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SOS Rehydrate

Forget the post workout ice bath – study suggests hot water, instead

in BLOGS/RECOVERY/RUNNING by

Written by Alex Hutchinson for The Globe and Mail 

The epitome of the hard-core, no-pain-no-gain approach to training is the post-workout ice bath. After pushing your muscles to their limits, you soak them in teeth-chatteringly cold water to speed their recovery before the next gruelling workout.

But there may be a gentler, more soothing path to greatness.

A recent study in the Scandinavian Journal of Medicine & Science in Sports suggests that swapping the ice tub for a relaxing soak in a hot bath can trigger performance-boosting adaptations that mimic how the body adjusts to hot weather. That is particularly valuable for those training through cold conditions – a Canadian winter, say – for a springtime race where the weather can be unexpectedly hot.

Better yet, hot baths actually feel good, points out Neil Walsh, director of the Extremes Research Group at the Bangor University in Wales and the senior author of the new study. “A hot soak is comfortable for aching limbs,” he says, “and there are other supposed health benefits – think Roman spas.”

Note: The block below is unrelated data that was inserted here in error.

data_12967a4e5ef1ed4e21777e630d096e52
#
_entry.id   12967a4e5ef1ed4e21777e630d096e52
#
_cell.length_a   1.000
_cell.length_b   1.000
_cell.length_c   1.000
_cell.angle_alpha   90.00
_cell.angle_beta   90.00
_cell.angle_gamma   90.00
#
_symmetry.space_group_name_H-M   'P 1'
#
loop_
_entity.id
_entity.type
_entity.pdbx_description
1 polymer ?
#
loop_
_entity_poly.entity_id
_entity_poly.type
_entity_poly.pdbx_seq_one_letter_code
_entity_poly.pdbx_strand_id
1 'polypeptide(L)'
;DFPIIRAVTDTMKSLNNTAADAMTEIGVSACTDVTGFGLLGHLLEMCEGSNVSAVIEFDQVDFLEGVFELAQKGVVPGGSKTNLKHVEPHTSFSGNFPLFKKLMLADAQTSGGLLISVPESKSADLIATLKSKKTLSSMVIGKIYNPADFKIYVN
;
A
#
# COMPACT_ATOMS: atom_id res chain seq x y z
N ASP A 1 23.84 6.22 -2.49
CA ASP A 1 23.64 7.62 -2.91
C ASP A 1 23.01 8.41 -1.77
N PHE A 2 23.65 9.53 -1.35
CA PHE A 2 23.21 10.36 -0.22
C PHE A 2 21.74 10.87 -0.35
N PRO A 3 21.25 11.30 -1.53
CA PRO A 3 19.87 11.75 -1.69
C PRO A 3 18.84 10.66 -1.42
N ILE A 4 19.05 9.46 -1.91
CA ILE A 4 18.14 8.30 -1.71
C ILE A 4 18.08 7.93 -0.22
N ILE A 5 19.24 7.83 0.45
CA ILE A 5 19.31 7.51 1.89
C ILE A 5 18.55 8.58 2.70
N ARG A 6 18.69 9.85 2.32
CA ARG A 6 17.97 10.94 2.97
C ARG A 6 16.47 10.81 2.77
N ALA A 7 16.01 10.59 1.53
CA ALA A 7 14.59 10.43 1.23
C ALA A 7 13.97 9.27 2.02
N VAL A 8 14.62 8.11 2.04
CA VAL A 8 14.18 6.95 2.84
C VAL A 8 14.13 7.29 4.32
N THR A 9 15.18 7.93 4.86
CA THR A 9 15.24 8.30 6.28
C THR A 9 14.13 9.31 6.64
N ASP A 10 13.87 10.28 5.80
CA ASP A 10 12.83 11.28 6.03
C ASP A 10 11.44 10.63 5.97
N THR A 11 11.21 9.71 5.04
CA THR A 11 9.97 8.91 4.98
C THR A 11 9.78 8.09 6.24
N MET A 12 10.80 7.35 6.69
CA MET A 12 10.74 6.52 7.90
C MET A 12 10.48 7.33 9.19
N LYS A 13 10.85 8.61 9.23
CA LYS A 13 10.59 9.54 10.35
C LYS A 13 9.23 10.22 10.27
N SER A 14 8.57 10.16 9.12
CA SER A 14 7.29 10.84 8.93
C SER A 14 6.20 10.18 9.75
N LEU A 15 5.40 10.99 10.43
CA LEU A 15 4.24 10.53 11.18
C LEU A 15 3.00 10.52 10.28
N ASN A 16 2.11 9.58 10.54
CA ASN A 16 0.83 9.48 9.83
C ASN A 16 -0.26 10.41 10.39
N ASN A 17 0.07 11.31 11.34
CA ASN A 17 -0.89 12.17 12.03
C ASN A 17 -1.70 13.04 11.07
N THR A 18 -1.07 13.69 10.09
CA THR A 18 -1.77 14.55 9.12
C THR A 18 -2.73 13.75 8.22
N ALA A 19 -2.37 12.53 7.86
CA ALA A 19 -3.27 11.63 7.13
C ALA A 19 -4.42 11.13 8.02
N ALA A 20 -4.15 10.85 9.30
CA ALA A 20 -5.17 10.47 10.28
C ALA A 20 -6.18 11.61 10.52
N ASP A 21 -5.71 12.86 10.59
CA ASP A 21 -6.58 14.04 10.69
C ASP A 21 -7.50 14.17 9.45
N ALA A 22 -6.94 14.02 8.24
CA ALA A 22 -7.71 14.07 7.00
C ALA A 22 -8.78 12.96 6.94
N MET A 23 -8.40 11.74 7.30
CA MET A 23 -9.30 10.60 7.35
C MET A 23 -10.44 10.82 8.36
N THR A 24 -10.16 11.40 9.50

Walsh’s interest in the topic dates back to his days as a competitive road cyclist. “I’d always taken a hot bath after a long training ride, and it didn’t make sense to me as a physiologist why a cold bath would be helpful.”

The idea that hot baths, beyond being pleasant, might actually boost performance stems from recent research into heat adaptation. After one to two weeks of exercising in hot conditions, your core temperature will drop, your sweat rate will increase and you will produce a greater volume of blood plasma, all of which will enhance your ability to perform in the heat.

A controversial 2010 study from researchers at the University of Oregon suggested that the same process of heat adaptation could also enhance endurance in cool conditions. This idea remains hotly contested (it was the topic of a debate in the Journal of Physiology last month), but the study spurred interest in more convenient ways of triggering heat adaptation.

An Australian study last year found that four days of 30-minute postrun saunas at 87 C produced a large increase in plasma volume.

It’s important to replace the fluids you lose during heat adaptation. SOS works just as rapidly as an IV Drip. Try it here today